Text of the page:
NTSB Identification: CHI06CA133.
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Accident occurred Saturday, May 20, 2006 in Verdigre, NE
Probable Cause Approval Date: 08/29/2006
Aircraft: Cirrus Design Corp. SR22, registration: N814SN
Injuries: 1 Serious,3 Uninjured.
NTSB investigators used data provided by various entities, including, but not limited to, the Federal Aviation Administration and/or the operator and did not travel in support of this investigation to prepare this aircraft accident report.
The airplane impacted trees during an aborted landing attempt. The pilot reported that his private grass airstrip was 2,700 feet long and 75 feet wide. The pilot stated that the runway was wet due to a rain shower earlier that morning. The pilot reported that about one-half of the runway had been seeded recently and as a result he attempted to land on the remaining portion of runway. The pilot stated that upon landing the airplane began to slide on the wet runway when he applied brakes. The pilot reported that he initiated an aborted landing, but the airplane impacted two trees after becoming airborne. The trees were positioned about 50 feet past the departure threshold. The landing roll distance for a dry, level, paved runway, was 1,205 feet, according to the Cirrus SR22 Pilot Operating Handbook (POH). The POH indicated that the calculated landing distance should be increased by 40% for operations on grass runways, which resulted in a landing distance of 1,687 feet. The POH did not include an adjustment factor for operations on wet runways. According to a post-accident examination of the runway, the airplane touched down with about 1,265 feet of runway remaining. According to the POH, the flaps should be retracted to 50% during an aborted landing to maximize climb performance. The flaps were found fully extended at the accident site.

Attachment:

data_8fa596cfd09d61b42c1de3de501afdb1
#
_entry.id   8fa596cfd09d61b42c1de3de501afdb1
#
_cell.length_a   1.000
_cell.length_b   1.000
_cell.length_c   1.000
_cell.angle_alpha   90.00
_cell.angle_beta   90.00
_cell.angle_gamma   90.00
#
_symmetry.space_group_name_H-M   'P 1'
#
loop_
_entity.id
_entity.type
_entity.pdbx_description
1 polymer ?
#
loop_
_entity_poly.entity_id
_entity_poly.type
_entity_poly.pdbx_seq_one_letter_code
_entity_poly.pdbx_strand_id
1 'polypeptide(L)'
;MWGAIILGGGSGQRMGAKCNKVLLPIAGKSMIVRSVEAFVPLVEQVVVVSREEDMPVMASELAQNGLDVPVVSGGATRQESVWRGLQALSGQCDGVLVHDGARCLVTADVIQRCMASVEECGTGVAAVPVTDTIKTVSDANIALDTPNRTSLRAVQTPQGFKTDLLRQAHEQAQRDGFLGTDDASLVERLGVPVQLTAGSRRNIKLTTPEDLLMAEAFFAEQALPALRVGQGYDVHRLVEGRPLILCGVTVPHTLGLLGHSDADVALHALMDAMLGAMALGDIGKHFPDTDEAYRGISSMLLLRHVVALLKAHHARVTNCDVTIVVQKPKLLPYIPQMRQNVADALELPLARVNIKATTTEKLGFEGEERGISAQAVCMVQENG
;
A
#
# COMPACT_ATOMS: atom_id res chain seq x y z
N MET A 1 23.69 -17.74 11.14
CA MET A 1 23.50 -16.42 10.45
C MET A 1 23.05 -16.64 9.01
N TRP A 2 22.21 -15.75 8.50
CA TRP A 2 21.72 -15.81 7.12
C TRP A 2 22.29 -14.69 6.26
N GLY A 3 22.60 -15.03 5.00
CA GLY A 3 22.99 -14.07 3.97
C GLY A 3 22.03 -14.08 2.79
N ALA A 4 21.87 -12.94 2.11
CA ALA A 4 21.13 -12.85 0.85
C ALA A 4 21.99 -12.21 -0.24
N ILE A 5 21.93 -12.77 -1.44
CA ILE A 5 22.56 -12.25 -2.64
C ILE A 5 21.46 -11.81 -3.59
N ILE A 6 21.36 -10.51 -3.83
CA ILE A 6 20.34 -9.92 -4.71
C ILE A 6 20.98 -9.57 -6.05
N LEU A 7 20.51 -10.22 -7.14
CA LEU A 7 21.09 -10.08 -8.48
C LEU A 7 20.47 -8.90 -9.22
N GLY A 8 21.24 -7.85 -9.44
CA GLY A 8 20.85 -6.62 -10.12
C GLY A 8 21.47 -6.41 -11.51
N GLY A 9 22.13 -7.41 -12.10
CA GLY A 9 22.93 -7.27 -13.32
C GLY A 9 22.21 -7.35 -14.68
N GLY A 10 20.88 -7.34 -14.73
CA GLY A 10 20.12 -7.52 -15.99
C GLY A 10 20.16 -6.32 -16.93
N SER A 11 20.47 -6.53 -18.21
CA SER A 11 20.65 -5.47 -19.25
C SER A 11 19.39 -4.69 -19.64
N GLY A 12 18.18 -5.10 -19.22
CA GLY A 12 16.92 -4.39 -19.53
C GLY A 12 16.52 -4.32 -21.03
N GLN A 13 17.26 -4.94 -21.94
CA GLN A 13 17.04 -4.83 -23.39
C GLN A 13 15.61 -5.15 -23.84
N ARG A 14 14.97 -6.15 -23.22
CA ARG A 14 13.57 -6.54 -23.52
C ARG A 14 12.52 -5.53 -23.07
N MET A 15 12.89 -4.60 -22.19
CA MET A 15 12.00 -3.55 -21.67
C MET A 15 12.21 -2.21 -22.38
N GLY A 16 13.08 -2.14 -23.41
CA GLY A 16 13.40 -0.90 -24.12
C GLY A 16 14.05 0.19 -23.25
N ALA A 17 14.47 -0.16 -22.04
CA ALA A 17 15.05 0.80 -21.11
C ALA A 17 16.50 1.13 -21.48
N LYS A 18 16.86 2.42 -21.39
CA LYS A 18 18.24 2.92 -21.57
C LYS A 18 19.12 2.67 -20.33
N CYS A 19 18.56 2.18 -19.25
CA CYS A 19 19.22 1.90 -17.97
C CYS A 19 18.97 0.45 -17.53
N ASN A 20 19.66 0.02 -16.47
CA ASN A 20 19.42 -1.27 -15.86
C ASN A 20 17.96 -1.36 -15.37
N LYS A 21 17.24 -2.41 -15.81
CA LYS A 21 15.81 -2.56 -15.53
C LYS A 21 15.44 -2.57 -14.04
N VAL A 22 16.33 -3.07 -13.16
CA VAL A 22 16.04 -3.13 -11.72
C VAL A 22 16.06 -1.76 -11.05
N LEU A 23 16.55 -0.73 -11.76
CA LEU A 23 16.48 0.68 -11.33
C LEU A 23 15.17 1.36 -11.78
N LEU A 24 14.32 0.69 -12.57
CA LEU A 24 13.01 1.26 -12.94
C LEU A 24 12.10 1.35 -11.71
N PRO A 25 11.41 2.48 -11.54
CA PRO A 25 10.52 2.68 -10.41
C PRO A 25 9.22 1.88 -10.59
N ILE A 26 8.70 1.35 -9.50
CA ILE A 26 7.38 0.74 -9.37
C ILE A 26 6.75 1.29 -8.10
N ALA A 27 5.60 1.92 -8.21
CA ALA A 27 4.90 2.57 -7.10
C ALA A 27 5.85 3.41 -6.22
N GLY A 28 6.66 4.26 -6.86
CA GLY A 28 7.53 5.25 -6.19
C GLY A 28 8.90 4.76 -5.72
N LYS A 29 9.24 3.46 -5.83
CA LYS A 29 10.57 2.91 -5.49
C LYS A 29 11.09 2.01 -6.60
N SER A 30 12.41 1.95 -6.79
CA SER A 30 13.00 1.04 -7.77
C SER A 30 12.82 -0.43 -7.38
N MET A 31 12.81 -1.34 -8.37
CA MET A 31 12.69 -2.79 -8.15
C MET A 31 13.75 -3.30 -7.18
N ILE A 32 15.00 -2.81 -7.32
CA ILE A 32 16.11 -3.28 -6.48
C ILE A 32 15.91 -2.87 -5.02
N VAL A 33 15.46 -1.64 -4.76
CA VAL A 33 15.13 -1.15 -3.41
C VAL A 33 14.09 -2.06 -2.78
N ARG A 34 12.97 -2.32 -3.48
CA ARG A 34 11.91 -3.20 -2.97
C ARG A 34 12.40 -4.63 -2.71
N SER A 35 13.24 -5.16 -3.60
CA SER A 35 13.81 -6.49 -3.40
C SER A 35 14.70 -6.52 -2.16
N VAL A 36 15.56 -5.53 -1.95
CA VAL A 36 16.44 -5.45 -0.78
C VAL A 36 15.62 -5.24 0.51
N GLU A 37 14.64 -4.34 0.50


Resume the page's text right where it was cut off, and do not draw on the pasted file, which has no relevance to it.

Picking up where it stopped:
The National Transportation Safety Board determines the probable cause(s) of this accident to be: The pilot's decision to land on a wet grass runway that had insufficient length available for landing roll. An additional cause was the pilot's failure to properly retract the flaps during the aborted landing, resulting in diminished climb performance and the collision with the trees. Contributing factors to the accident were that the full length of the runway was not available for landing, the wet grass runway condition, and the trees which the airplane impacted during the aborted landing.
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